Confidentiality Agreements and Dennis Rodman

Today’s post comes from guest author Leonard Jernigan, from The Jernigan Law Firm.

Many defendants, particularly celebrities, often try to keep settlement agreements private and they seek confidentiality as part of the bargain. Dennis Rodman, former Chicago Bulls basketball player and current friend of the North Korea dictator Kim Jong-un, kicked a photographer in 1997 during a basketball game and the photographer sued for personal injuries. Eventually a $200,000.00 settlement was reached and, as part of the deal, the photographer agreed to keep the settlement confidential.

In steps the Internal Revenue Service. The IRS asserted that since no specific dollar amount had been allocated for the confidentiality portion of the agreement, 60% of the amount should be taxed. The photographer appealed and argued that the tax value was de minimis, if any, but he lost his appeal.

So, dear friends, the next time a confidentiality clause is suggested by the defendant as a necessary part of the agreement, remember Dennis Rodman. Remember the photographer who had to pay taxes on $80,000.00. Remember that you should always try to avoid confidentiality agreements.  However, if you do agree, be sure to designate a specific dollar amount for that portion of the settlement and expect this amount to be taxable. For more information, see Amos v. Commissioner of IRS, T.C.M. of 2003–320. US Tax Court. 

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Understanding Your Auto Insurance – Online Flip-Book

Today’s post comes from guest author Kit Case, from Causey Law Firm.

The Washington State Association for Justice (WSAJ) has released their publication “Understanding Your Auto Insurance” as an online flip-book. This booklet explains the various components that make up auto insurance coverage, including liability coverage, personal injury protection (PIP) coverage and underinsured motorist, collision and comprehensive coverage options. Details about who is covered under a policy and what the policy may cover are outlined. Steps to take if an accident occurs are explained in detail, as well.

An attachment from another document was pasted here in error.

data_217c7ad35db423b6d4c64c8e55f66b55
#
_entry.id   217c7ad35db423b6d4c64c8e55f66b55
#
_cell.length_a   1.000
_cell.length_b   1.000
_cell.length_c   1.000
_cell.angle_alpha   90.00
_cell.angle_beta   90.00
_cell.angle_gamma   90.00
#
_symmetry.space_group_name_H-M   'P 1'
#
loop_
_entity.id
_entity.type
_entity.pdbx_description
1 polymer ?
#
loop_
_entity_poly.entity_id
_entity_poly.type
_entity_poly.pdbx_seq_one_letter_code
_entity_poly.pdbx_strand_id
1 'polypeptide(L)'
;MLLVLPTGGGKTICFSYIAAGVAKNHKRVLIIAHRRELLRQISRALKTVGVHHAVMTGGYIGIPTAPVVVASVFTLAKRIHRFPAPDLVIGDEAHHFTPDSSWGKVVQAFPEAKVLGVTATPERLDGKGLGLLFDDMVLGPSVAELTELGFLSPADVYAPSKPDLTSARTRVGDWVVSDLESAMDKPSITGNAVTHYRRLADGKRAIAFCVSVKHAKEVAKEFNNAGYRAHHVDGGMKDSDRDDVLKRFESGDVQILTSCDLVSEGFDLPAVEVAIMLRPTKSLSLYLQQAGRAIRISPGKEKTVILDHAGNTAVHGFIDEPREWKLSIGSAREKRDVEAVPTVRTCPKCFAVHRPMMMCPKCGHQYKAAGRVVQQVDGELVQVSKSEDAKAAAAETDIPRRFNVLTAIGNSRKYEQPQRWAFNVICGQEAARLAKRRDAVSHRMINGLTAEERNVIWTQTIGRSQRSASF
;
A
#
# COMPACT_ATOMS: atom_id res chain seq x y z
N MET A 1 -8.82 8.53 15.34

This booklet is a great resource and should be on everyone’s required reading list.

Cancer incidence among firefighters: 45 years of follow-up in five Nordic countries.

Today’s post was shared by Linda Reinstein and comes from www.ncbi.nlm.nih.gov

Abstract

OBJECTIVES:

Firefighters are potentially exposed to a wide range of known and suspected carcinogens through their work. The objectives of this study were to examine the patterns of cancer among Nordic firefighters, and to compare them with the results from previous studies.

METHODS:

Data for this study were drawn from a linkage between the census data for 15 million people from the five Nordic countries and their cancer registries for the period 1961-2005. SIR analyses were conducted with the cancer incidence rates for the entire national study populations used as reference rates.

RESULTS:

A total of 16 422 male firefighters were included in the final cohort. A moderate excess risk was seen for all cancer sites combined, (SIR=1.06, 95% CI 1.02 to 1.11). There were statistically significant excesses in the age category of 30-49 years in prostate cancer (SIR=2.59, 95% CI 1.34 to 4.52) and skin melanoma (SIR=1.62, 95% CI 1.14 to 2.23), while there was almost no excess in the older ages. By contrast, an increased risk, mainly in ages of 70 years and higher, was observed for non-melanoma skin cancer (SIR=1.40, 95% CI 1.10 to 1.76), multiple myeloma (SIR=1.69, 95% CI 1.08 to 2.51), adenocarcinoma of the lung (SIR=1.90, 95% CI 1.34 to 2.62), and mesothelioma (SIR=2.59, 95% CI 1.24 to 4.77). By contrast with earlier studies, the incidence of testicular cancer was decreased (SIR=0.51, 95% CI 0.23 to 0.98).

CONCLUSIONS:

Some of these associations have been observed previously,…

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Inmate lawsuit accuses Casper jail of shoddy medical care

Today’s post was shared by The Workers’ Injury Law & Advocacy Group and comes from trib.com

An inmate at the Natrona County Detention Center has filed federal and state lawsuits alleging the facility provided inadequate medical treatment for himself and others, along with committing other federal civil rights violations.